3. Pingback: How to Hire and Keep the Best Nanny on the Block | unnecessarywisdom

  4. Hi,

    Good post, and good advice. Nanny contracts can protect and be beneficial to both parents and nannies. A few follow-up thoughts:

    1. Commitment Time — It’s usually best to leave your contract open-ended rather than say it’s for 6 months or a 1 year, unless you absolutely know for sure the start and end date. Otherwise, the contract might expire and nothing will be in place (or there might be a disagreement over whether the old contract still applies).

    2. Hours and Dates — Definitely include a work schedule, and add that it may be changed “as mutually agreed by the parents and the nanny”, as changes are sure to be needed down the road.

    3. Job Responsibilities — Definitely include job responsibilities. But don’t forget that they will change over time as the children get older. For example, don’t say “put the baby down for naps at 10 a.m. and 2 p.m.”, because once the child moves to one nap, that job responsibility will be incorrect.

    4. Driving — Don’t forget to include whether the nanny will have driving privileges and who will pay for auto insurance.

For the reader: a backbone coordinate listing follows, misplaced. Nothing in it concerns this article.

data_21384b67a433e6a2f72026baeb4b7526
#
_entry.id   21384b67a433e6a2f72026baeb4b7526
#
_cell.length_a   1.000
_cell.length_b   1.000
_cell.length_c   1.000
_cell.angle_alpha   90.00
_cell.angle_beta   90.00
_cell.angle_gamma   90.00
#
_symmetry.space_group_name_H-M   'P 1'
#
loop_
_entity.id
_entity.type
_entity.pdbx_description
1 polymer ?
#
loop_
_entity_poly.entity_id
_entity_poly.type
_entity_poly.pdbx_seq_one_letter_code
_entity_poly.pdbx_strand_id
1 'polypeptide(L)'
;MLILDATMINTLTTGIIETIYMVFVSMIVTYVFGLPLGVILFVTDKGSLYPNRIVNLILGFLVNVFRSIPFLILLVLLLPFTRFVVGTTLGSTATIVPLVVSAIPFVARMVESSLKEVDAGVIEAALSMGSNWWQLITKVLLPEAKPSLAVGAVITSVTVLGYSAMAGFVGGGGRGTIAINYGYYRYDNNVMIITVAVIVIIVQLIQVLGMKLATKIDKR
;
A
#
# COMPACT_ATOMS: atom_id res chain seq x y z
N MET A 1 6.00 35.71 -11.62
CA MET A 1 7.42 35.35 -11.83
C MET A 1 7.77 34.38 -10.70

5. Worker’s Comp. — Don’t forget worker’s comp, which will help pay wages and medical bills if the nanny is injured on the job.

    And don’t forget, seek professional help on your nanny contract if you need it. It can go a long ways!

  5. Savvy commentary ! I am thankful for the analysis , Does anyone know if my company might be able to acquire a blank Sample Nanny-Family Employment Agreement copy to complete ?

    • I found several templates online. However, because of the personalized services nannies provide, it is difficult to make a blank agreement that would be all encompassing for every nanny. Some have travel addendums or specific housekeeping tasks, others work for room and board etc. I would sit down with your Nanny Family and set out a list of expectations. Plan for the unexpected. My original contract did not include travel, But Dad Boss had the opportunity to take his family on a business trip. Prior to our trip to Denmark, I sat down with Mom Boss and made a specific contract for that trip. When we got back, I asked to have a section added to my contract that included travel accommodations, pay, time off during trip, etc.

      Let me think about this for a minute, I will try to make a sample contract or at least a list of things to talk about during a contract discussion.

      Thanks for the feedback!